SO YOU NEED SOME HELP ON THE GOLF COURSE?
I get so many golfers come and tell me that they hit the ball well on the range but can't transfer it on the golf course, if this is you then you're not alone. An on-course lesson will help you bridge the gap between range and course and also help you make better decisions and plan strategies to help you get round the golf course in less shots. Have a look at some of these tips that should help you stop leaking silly shots on the golf course and start to shoot the scores that your shots deserve on the golf course.
Know your scoring zone...
In my opinion, most club golfers are overly harsh on their long game, yet strangely lenient on their short game within 80 yards of the green. This is why you often end up shooting higher scores than you deserve. Getting better from inside 80 yards should be your priority if you want to reduce your scores quickly. For the average club player I want you to focus on taking no more than 3 shots within 80 yards. Try to keep a record of the amount of shots you take within 80 yards of the green and see how many shots you are dropping within the scoring zone!
Preach what you practice...
Lets face it, at some time in every round you're going to find yourself out of position and in trouble. I love heading out on the golf course to see the tactics and decision making my golfers make in theses situations. I'm amazed at some of the shots they try to pull off. As an example, unless you've had a chance to practice and get confident with a low punch shot through some trees, then why do you think it's going to work on the golf course your next competition? Learning how to hit these recovery shots is just as important to good scoring as your tee shots, yet most club golfers spend little (if any) time practicing this area. If you don't practice them, then think twice about playing them under pressure.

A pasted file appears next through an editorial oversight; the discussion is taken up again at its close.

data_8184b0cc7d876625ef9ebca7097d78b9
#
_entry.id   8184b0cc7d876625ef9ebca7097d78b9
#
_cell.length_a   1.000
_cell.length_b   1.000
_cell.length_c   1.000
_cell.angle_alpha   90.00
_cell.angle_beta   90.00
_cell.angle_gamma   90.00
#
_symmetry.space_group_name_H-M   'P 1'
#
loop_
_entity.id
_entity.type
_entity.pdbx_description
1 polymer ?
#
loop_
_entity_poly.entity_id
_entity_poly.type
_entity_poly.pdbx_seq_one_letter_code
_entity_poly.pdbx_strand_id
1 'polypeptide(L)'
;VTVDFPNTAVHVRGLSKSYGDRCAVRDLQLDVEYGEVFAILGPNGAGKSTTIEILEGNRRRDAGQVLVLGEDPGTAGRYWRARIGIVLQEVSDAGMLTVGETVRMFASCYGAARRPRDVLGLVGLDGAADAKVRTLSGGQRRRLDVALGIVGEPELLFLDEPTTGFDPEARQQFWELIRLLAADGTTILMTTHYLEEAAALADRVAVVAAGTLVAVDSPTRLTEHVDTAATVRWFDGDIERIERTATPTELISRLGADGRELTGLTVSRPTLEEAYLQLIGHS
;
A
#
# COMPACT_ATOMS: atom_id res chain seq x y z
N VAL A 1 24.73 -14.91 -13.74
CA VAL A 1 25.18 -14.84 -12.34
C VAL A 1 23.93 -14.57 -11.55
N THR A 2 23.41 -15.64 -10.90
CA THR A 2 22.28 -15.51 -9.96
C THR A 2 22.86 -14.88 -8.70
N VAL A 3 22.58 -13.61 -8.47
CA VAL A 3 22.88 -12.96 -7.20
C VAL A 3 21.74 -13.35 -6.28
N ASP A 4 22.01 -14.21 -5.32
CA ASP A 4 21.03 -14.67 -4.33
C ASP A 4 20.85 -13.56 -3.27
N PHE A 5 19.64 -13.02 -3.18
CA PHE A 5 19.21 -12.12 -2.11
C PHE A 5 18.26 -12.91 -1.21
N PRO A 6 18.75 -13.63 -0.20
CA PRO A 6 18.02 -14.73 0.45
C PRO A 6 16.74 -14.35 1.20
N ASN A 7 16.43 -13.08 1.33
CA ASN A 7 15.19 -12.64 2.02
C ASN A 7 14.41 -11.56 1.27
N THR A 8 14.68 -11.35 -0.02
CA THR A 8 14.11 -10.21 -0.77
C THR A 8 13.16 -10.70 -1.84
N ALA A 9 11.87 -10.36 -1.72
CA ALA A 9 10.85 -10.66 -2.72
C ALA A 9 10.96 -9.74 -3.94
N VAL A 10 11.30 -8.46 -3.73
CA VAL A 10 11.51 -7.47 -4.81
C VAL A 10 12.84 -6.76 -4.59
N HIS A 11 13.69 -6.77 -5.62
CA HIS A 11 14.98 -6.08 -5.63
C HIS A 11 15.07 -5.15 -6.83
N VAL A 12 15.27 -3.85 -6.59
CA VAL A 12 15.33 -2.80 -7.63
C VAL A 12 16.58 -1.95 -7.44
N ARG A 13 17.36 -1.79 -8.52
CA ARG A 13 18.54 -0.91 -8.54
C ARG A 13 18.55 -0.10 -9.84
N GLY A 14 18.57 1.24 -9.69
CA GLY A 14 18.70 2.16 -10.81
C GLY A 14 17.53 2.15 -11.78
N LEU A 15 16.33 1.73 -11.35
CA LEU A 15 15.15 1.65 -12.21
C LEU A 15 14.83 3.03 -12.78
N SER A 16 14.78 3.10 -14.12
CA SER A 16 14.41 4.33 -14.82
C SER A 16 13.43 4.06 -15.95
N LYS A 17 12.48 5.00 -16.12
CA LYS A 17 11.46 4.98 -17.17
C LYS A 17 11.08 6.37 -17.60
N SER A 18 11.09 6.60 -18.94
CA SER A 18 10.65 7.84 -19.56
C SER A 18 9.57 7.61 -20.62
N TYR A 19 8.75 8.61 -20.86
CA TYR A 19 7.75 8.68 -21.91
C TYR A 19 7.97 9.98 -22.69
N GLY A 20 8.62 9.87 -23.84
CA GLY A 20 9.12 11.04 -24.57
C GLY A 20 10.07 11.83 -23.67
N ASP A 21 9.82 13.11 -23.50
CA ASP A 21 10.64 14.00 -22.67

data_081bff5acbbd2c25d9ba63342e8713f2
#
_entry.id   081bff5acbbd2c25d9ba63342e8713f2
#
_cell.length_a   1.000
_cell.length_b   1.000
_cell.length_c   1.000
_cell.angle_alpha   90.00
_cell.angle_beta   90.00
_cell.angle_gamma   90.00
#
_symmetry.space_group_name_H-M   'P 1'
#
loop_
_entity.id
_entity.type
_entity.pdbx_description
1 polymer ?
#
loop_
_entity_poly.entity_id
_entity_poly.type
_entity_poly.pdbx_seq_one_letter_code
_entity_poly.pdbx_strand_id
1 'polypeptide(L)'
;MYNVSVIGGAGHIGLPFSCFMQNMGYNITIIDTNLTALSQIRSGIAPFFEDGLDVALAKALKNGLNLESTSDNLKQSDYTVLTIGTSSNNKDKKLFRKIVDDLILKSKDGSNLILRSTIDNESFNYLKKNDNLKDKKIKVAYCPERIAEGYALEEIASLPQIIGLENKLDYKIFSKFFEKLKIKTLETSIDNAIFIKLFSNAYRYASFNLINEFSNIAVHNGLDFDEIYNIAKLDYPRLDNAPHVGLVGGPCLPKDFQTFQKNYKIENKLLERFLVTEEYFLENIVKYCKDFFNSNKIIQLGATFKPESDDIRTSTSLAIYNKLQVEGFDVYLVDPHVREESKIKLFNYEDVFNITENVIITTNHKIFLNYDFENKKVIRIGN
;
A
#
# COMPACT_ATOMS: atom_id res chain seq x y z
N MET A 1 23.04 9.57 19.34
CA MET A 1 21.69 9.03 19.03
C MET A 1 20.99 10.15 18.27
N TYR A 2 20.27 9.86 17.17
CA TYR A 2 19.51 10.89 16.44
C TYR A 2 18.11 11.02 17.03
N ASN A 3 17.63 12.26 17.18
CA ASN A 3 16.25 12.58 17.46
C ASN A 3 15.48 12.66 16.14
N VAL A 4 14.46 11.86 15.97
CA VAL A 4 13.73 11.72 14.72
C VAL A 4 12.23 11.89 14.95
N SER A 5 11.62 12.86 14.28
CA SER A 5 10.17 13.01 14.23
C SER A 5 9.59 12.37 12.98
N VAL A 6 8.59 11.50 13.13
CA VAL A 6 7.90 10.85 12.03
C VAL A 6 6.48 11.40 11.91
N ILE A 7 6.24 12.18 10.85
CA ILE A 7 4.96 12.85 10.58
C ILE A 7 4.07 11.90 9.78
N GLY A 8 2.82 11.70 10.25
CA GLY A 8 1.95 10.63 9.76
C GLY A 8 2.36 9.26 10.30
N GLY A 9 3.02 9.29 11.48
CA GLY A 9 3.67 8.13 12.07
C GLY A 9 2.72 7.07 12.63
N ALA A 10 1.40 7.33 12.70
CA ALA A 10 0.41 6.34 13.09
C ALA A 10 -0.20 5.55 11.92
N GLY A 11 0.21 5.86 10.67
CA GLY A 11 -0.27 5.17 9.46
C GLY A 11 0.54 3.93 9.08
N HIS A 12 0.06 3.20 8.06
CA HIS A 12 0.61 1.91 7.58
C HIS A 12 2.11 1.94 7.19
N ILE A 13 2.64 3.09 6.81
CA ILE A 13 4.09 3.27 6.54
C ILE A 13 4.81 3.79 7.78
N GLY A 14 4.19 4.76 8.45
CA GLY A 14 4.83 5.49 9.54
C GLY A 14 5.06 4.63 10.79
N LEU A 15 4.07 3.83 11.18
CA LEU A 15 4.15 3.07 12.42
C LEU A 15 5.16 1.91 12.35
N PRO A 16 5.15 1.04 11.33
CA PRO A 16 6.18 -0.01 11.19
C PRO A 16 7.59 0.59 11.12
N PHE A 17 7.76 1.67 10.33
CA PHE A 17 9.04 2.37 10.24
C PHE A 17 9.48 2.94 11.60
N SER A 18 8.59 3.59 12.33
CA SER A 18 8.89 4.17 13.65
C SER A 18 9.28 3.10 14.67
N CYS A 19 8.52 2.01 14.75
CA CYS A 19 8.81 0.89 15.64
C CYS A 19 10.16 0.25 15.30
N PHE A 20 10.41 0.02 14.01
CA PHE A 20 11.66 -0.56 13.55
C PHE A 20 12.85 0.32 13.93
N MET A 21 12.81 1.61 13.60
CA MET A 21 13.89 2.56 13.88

Know when to aim away from the flag...
Missing a green is always frustrating, but there are good misses and bad misses. You ideally never want to miss a green on the same side of the flag. e.g. if a flag is close to the right edge of the green then you don't want to miss the green on the right. "Short Siding" yourself means your next shot onto the green will be difficult to stop close to the flag. Given most club golfers hits shots both to the right and left of their intended target you would be better served aiming for the centre of every green you are playing towards. By aiming at the middle of the green you've still got a chance that your errant shots might still find the putting surface.